Introduction: Making the GShield Circuit


I have always been interested in computer numeric control (CNC) and how a a 3D printer works. I have a Monoprice maker Select and i love it, but i wanted to know more about how it worked from an electrical engineering standpoint. So for my project for a class was to make the grbl shield or gShield circuit, and have this circuit interpret gcode and move the stepper motors accordingly. I wanted to do this as anyone can buy the gShield and make it work, but i wanted to delve in and understand it more. So what i did was look at the circuit schematic for the gShield and made the circuit from scratch on a breadboard. As time progressed, i started to realize this was an extremely ambitious, and the project went from assembling 3 stepper motors working with gcode to trying to just have 1 work! I have been working on this project for about 3 months, and in the end it does not work, but what is more important than a working product is what i have learned from doing the entire thing.

This gshield works in unison with an arduino in order to work. The basic principle is that you have a computer or laptop send gcode to an arduino loaded with the gshield firmware, and then the arduino was used to implement the control signals used in the stepper motor driver.

Step 1: Research and Things Learned


ALWAYS READ THE DATASHEET! So many issues and questions i had were solved by reading through the data sheet. This includes the range of values a pin can take, including minimum, nominal (recommended), and maximum values. This can also tell you what a pin is pulled to if left floating, like being pulled to ground or Vcc. The IC that i used in this circuit is a DRV8818, a motor controller with 2 H-Bridges. This datasheet for this chip was extremely helpful as it gave good explanations on what a pin did and how it would operate.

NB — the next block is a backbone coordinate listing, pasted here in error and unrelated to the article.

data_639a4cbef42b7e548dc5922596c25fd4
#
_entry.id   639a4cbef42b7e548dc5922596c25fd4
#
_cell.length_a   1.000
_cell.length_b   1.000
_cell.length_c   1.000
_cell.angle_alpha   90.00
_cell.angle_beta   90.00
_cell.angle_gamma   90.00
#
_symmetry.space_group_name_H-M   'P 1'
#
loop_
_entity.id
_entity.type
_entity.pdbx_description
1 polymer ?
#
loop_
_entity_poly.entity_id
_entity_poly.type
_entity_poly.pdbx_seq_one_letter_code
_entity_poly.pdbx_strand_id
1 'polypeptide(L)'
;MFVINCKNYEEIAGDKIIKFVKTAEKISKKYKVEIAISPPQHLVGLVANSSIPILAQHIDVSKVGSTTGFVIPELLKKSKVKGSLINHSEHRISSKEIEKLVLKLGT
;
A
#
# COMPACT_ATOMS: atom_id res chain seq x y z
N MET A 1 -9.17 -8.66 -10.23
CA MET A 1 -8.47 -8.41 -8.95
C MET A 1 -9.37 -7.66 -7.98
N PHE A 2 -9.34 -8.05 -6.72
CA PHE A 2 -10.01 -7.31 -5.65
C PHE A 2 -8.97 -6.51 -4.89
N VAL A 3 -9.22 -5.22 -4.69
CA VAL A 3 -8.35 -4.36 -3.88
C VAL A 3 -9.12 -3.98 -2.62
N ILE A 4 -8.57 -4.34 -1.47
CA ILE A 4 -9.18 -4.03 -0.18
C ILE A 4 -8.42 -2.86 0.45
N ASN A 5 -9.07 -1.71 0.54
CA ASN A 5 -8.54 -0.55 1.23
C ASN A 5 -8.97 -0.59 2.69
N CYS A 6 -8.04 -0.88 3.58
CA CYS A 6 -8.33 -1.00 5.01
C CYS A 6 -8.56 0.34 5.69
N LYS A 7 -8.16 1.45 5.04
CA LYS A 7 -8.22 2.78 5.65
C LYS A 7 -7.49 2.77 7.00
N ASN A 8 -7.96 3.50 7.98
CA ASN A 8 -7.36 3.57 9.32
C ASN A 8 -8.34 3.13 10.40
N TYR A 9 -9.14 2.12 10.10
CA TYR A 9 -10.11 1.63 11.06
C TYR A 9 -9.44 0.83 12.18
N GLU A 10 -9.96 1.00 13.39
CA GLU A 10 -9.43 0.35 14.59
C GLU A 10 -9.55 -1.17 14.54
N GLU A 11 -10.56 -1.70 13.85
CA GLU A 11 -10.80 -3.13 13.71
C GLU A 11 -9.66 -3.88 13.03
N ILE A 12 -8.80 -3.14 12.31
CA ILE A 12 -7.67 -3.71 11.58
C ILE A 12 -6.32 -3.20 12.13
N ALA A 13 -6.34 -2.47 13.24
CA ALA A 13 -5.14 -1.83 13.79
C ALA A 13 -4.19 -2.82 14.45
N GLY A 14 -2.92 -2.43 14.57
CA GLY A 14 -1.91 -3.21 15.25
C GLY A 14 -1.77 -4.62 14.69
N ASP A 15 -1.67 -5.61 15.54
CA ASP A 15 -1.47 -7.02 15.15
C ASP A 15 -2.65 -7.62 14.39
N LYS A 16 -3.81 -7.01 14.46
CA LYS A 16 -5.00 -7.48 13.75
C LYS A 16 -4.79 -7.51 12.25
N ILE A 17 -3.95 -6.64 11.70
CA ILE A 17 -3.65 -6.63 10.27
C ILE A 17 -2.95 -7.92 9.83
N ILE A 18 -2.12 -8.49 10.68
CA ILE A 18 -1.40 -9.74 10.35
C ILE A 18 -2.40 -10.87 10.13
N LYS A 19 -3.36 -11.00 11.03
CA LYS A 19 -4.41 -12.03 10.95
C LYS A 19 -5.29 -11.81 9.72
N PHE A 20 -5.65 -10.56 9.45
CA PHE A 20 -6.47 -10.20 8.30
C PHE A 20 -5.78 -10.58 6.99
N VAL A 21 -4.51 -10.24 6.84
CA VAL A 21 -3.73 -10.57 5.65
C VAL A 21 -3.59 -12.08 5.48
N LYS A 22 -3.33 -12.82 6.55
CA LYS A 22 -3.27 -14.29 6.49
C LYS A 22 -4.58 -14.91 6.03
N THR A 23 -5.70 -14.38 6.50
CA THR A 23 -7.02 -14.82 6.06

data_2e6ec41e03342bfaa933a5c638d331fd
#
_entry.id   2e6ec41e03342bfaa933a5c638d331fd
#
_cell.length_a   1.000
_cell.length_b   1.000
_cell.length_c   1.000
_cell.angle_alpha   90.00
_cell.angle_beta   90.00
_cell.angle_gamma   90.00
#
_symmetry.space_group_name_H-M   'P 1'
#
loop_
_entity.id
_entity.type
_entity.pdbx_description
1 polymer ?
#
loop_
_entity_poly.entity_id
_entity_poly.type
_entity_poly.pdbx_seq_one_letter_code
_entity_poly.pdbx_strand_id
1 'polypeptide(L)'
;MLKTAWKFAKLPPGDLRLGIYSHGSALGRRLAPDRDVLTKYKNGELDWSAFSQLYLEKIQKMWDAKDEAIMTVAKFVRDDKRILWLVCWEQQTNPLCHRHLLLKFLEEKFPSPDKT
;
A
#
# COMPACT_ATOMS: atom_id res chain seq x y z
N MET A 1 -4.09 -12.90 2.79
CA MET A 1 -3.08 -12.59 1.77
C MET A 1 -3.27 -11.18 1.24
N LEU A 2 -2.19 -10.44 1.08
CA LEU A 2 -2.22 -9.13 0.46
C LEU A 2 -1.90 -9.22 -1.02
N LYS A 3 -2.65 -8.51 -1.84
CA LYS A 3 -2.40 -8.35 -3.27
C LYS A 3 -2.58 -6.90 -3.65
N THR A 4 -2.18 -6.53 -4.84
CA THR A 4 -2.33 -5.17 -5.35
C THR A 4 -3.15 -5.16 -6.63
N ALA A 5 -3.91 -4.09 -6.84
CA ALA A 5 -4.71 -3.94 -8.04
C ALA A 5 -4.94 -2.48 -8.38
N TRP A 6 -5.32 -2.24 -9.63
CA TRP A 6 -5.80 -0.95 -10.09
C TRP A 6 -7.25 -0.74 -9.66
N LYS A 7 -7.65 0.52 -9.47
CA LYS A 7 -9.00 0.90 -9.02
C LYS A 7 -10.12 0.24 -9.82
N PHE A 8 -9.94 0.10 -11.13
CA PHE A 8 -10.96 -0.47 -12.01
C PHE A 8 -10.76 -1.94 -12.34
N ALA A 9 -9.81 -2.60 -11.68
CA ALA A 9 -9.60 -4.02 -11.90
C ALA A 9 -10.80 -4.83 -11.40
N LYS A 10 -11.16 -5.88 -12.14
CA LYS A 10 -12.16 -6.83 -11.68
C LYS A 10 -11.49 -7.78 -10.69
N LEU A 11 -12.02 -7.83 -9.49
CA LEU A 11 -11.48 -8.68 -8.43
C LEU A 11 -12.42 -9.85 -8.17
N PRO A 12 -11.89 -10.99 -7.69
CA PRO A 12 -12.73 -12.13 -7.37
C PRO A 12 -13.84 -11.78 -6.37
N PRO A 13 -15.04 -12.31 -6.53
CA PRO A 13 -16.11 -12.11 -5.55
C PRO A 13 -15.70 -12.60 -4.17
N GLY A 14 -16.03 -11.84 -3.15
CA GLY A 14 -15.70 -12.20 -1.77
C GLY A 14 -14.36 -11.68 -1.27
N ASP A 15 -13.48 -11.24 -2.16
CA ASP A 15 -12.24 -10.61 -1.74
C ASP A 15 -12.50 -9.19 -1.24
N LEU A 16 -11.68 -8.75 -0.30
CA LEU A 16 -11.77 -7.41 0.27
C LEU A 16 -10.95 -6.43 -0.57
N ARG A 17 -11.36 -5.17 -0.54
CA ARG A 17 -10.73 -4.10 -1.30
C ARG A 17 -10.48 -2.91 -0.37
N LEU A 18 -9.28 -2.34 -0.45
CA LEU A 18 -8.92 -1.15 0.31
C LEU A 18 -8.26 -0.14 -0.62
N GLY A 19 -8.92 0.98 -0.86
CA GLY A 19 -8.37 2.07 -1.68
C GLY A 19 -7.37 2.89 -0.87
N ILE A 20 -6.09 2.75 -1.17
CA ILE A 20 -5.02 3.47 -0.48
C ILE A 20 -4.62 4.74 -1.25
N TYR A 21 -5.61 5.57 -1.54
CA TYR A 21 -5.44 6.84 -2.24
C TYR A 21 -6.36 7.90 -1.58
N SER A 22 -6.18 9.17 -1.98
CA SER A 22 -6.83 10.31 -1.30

2) SMD Soldering:

One of the difficulties i had with this project was the motor driver chip was 28-pin HTSSOP, which meant it was SMD and had to use an adapter to get it to plug into a breadboard. SMD soldering can be harder than through-hole, but the method i used made it pretty easy. This method is the tack and re-flow method. This consists of putting flux onto the pads of the 28-pin HTSSOP adapter, lining up the chip on the adapter, then soldering one corner pin, then the pin diagonally across. This holds the chip in place as you solder all of the other pins. It is very important at this point to re-flux the pins/pads, as the flux put down before has now burned off from the previous soldering. Now the trick is to not try and solder each pin individually, but run the solder iron down and away from the chip on the pin. You should put a little solder on the iron tip, making sure to not to put to much or to little. Once there is enough solder on the iron tip and flux on the pin/pads, then "brush" the pins with the iron. Here is a great video showing this method.

3) How a Stepper motor driver works

For the DRV8818, the 3 main control pins we need to be concerned about are enable, direction, and step. Both enable and direction can only be logic high or logic low, and from the datasheet you know that the enable pin is an active low, meaning logic high will disable the motor. The step pin will tell the chip to step the motor once on every positive edge. This would mean for a 200step/rev motor would need 200 rising clock edges to rotate 1 full rotation.

4) Use an oscilloscope to probe a circuit

A very helpful this i learned to do was to use an oscilloscope to see how far along the data was getting in the circuit, and to see if everything was behaving accordingly. Using the scope, i was able to determine that the commands being sent were fine, and all the control signals acted as they should have.